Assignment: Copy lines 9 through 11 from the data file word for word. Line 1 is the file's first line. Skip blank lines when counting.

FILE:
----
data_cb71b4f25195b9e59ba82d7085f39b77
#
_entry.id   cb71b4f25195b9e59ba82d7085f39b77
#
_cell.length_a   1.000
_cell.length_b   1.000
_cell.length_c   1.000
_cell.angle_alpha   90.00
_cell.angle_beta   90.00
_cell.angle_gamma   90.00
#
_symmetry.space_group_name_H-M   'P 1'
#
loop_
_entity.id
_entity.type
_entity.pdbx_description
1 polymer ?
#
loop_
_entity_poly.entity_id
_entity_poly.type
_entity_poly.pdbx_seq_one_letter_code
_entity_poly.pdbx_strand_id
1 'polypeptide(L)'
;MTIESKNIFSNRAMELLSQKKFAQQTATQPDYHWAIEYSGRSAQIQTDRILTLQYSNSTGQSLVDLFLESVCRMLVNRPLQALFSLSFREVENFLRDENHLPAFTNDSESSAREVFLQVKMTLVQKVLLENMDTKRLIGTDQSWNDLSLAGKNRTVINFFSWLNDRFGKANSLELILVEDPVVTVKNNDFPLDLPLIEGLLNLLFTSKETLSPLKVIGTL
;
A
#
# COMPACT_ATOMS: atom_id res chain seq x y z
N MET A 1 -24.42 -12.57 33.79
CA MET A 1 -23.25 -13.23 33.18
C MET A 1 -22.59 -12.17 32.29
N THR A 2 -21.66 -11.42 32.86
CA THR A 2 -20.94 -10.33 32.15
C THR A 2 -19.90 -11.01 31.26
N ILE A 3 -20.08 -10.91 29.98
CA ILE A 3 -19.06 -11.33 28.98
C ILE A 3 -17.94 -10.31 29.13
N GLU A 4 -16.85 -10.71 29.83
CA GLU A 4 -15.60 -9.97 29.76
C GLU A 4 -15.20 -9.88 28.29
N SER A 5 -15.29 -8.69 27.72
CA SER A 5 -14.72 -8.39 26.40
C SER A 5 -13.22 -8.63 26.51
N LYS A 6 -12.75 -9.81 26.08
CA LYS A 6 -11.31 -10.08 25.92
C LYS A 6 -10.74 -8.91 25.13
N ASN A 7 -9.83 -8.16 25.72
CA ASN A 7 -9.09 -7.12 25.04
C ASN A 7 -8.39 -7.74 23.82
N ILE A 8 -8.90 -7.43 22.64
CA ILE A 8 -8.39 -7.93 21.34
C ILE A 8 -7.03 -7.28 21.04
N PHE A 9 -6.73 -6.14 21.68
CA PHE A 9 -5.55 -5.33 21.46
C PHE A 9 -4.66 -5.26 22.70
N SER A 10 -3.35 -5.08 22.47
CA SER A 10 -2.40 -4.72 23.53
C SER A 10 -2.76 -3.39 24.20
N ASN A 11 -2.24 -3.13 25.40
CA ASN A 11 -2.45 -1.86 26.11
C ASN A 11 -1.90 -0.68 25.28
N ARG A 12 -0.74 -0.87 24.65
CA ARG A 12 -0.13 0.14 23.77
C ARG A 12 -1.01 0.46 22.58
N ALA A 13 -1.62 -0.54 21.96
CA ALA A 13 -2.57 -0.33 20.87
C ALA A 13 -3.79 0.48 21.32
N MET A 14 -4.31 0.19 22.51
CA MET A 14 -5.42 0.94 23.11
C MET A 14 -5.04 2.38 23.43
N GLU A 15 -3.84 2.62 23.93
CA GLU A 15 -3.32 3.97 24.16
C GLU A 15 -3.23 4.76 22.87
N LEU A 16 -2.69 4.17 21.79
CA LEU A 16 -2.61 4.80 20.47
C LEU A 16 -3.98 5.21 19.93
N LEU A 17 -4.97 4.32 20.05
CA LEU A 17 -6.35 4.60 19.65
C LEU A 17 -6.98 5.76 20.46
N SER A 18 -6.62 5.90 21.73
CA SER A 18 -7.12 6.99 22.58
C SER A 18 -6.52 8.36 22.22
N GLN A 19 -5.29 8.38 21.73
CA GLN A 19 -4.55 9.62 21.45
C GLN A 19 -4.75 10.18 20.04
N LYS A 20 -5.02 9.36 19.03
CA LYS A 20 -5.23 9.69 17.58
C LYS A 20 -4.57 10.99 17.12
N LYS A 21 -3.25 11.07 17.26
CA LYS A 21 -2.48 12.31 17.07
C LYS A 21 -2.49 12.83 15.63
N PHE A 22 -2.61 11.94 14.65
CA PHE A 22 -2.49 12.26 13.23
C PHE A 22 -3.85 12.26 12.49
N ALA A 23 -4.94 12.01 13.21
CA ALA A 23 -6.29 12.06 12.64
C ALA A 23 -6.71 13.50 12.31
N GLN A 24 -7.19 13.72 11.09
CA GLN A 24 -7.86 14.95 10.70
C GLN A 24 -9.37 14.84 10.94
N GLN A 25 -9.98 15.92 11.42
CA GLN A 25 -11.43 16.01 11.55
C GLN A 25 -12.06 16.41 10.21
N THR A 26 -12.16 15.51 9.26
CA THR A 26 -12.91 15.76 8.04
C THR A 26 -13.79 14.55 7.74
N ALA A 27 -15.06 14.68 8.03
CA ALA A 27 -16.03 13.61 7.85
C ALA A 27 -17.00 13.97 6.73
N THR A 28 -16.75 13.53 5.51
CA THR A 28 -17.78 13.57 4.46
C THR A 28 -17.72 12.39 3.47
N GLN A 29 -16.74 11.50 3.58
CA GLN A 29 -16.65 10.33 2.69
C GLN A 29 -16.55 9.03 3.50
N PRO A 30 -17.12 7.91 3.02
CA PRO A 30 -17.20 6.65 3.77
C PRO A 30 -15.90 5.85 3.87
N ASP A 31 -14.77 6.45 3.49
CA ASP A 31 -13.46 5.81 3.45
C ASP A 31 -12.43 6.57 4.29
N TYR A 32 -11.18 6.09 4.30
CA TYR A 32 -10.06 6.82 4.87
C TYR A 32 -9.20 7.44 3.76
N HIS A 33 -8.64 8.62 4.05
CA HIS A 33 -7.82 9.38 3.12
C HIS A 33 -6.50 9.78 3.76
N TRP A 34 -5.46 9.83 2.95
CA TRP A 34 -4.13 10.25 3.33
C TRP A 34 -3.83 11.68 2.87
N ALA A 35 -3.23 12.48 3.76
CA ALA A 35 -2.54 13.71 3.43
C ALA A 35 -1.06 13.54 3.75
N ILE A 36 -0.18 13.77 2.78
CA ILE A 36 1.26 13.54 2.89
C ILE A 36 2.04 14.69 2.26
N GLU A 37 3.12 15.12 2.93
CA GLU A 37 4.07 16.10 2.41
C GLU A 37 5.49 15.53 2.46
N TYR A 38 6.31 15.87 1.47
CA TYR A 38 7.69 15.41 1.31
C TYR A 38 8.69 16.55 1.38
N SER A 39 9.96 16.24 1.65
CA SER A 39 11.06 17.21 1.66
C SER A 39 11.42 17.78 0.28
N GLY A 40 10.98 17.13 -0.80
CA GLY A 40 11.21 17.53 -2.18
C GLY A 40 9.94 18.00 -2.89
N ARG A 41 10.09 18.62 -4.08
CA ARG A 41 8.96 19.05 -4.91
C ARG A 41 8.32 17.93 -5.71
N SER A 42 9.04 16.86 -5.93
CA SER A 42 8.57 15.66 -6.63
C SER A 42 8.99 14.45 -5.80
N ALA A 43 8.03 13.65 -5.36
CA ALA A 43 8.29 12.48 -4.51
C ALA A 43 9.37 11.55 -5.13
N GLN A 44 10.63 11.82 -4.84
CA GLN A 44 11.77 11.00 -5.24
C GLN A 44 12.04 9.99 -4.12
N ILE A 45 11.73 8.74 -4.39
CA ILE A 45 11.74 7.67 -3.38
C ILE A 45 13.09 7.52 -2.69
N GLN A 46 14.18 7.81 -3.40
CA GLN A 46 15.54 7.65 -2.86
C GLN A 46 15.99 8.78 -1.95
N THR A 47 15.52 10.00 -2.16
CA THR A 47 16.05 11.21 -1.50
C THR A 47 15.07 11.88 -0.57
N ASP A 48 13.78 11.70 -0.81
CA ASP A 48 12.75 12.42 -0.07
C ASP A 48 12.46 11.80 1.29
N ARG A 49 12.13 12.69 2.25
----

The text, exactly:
_cell.angle_beta   90.00
_cell.angle_gamma   90.00
#